The DICT also signed MOUs recently to several local and foreign tower companies to increase the number of cell site towers in order to catch up with neighboring countries.
Telcos to the aid
Telecommunication operators like Globe are helping to improve connectivity and bring advanced internet solutions to the country, so as to aid the poorer communities where basic infrastructure like roads and bridges might still be lacking.
“Studies and experience have shown that broadband access creates significant impact on the development of marginal areas as this allows the community to conduct business faster with people all over the world, and get information on education, health and government services,” said Cu.
About 80 percent of homes in the Philippines do not have a fixed broadband access but Globe is determined to change that.
It aims to bring mobile and wireless broadband coverage to 95% of the cities and municipalities in the country before June 2019. By the end of 2018, Globe already delivered 93.5% wireless broadband network coverage.
Globe Telecom is on track to hit its target of rolling out 2 million home broadband with speed of at least 10 Mbps by 2020, in line with its commitment to improve fixed internet service in the Philippines. Globe is accelerating home broadband deployment and rolled out an additional 360,000 high speed fixed wireline and wireless broadband lines by end of 2018.
Globe is set to roll out 5G technology by Q2 2019 which is geared to further enhance the digital experience in Filipino homes using the groundbreaking technology. With this, Globe will put the Philippines among the first countries that will offer 5G commercially for home use.
Globe also introduced the innovative Home Prepaid Wi-Fi (HPW), the first prepaid wireless broadband service at home. The HPW can now provide previously out-of-reach areas with seamless internet connectivity at an affordable price.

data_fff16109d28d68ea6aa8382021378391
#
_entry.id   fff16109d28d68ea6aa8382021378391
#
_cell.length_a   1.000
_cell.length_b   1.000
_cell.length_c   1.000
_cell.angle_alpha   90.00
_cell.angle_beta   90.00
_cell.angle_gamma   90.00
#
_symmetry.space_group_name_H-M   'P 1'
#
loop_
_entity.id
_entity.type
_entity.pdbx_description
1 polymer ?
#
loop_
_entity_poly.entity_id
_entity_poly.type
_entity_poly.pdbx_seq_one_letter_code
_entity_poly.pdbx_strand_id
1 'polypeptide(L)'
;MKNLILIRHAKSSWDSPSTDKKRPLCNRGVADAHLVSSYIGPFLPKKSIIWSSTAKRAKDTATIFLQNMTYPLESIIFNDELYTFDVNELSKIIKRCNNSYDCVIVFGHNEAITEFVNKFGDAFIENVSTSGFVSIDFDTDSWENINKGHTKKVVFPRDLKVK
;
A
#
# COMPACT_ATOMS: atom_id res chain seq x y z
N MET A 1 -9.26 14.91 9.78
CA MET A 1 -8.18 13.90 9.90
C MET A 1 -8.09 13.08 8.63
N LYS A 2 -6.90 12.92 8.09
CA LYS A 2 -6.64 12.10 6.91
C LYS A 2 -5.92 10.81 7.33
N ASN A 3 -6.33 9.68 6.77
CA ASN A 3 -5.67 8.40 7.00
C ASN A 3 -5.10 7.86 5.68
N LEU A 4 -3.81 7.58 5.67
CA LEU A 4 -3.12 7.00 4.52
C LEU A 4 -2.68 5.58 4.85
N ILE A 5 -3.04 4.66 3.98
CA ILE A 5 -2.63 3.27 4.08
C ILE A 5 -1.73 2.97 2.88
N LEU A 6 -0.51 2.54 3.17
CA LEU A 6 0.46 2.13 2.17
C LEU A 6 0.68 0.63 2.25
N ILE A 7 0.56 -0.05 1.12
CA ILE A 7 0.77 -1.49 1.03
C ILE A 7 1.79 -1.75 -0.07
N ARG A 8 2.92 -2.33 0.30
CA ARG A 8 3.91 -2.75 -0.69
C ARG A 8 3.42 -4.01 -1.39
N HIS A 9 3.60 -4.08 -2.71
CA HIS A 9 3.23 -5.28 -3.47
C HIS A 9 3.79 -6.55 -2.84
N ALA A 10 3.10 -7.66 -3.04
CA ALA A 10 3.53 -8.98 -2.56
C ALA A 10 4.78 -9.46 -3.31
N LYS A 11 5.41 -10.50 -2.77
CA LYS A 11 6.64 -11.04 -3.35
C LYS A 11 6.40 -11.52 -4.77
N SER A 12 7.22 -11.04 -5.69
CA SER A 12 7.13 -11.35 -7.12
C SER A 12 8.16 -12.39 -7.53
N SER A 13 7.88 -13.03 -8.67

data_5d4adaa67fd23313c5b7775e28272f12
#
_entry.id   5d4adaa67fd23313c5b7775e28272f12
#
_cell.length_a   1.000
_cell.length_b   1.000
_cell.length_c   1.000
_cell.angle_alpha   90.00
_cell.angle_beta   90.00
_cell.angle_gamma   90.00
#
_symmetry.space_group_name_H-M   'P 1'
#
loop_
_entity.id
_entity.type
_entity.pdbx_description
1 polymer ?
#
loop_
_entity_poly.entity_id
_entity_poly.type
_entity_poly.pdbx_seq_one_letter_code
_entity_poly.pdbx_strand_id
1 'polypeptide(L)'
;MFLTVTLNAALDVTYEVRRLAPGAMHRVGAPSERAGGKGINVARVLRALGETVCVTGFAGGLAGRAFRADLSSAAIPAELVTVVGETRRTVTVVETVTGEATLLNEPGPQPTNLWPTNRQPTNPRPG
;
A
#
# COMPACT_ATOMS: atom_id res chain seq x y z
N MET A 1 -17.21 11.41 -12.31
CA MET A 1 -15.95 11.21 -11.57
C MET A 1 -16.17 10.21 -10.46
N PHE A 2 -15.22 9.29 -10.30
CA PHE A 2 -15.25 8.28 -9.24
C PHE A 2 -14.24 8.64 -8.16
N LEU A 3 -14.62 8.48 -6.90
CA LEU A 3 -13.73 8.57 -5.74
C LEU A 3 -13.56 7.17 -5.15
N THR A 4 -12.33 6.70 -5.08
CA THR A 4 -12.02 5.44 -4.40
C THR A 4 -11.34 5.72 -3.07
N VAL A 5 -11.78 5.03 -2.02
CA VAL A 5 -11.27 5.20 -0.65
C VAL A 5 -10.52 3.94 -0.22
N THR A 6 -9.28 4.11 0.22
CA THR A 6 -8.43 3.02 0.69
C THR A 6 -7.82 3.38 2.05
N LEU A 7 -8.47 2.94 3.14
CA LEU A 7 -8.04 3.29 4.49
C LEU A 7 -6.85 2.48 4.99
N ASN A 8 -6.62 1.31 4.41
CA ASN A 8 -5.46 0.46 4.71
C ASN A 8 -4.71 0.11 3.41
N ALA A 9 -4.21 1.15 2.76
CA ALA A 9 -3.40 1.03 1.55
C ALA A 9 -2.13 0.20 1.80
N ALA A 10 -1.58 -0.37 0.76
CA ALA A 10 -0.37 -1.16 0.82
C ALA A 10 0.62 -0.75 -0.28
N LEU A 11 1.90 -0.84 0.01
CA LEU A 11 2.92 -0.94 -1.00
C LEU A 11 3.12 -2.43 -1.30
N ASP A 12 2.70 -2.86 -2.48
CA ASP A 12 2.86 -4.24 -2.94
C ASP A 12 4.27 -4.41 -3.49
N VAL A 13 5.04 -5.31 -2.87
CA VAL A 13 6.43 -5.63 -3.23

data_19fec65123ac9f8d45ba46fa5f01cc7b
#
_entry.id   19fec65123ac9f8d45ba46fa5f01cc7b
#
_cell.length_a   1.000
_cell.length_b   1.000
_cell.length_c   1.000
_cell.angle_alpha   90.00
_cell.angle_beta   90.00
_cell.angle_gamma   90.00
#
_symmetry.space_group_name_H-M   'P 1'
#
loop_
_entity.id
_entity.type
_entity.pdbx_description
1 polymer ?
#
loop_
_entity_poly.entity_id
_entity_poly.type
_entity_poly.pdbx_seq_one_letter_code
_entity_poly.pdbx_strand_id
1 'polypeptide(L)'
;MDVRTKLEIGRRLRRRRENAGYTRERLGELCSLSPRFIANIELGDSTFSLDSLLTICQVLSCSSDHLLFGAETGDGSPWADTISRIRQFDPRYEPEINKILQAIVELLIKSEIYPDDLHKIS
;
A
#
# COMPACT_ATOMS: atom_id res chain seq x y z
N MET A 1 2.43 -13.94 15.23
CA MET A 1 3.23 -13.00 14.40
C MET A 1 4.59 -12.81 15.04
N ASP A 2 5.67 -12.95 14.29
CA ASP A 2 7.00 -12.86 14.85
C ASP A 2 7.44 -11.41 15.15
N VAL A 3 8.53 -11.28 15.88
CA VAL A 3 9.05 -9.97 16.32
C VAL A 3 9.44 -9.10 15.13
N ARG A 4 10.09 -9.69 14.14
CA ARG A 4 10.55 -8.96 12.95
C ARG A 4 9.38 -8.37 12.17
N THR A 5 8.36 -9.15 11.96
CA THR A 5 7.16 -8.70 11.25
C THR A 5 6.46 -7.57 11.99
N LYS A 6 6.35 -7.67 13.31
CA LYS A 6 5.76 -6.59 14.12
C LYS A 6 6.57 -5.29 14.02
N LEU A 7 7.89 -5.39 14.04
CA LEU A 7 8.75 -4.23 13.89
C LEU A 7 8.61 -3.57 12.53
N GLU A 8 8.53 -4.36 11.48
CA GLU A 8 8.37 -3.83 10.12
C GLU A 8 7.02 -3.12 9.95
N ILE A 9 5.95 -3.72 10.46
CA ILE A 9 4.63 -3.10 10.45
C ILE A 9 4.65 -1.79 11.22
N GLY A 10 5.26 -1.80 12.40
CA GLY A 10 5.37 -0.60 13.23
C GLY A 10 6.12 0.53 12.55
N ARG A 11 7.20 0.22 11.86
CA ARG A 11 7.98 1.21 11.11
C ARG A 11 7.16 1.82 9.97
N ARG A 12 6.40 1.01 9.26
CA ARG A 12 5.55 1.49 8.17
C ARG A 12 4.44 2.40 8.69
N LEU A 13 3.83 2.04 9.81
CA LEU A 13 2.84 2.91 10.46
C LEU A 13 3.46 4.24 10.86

To compliment the HPW, Globe also launched Streamwatch Xtreme, the “first in the world 3-in-1 device” that offers a home internet connection with WiFi, free local TV channels, and Internet TV.
Even residents of rural areas where the government’s NBP has not touched can now go online and enjoy the benefits of being connected, just like those in developed countries.
Connectivity for all
The initiatives of private sectors like Globe to improve the state of telecommunications are contributing to the optimistic outlook on the future of connectivity in the Philippines. The World Bank cited the Philippines as one of the “breakout nations” in terms of developing a digital economy and integrating connectivity to the lives of Filipinos.
Often, people who live in rural communities work in agriculture. Perceived to be non-commercially viable, telco operators tend not to expand their mobile phone coverage to these areas. About four percent of the world’s population still live beyond the reach of a cell tower without access to even basic voice and text services, and as much as 10 percent are unable to access a 3G or higher speed network.
As such, residents in these communities lose out on crucial information such as employment opportunities, knowledge of weather patterns to plant crops for increased success, and where to sell their products for the best profits.
- Connectivity changes all this.
- Farmers can connect directly with buyers and distributors across the country (or even beyond) in a split second;
- Healthcare services can be deployed in the event of an emergency with a call;
- Children in remote villages could even get access to quality education and a global pool of teaching volunteers via e-learning platforms.
But connectivity is more than just what our smartphones and tablets offer. It’s in our cars, in our houses, in our electronic household items — basically all around us.
People, processes and data will be increasingly linked through connected devices. In due time, even those living in rural areas will no longer be too “far away”.
Without leaving anyone behind, the world as a whole will go beyond just being connected; it’ll be interconnected.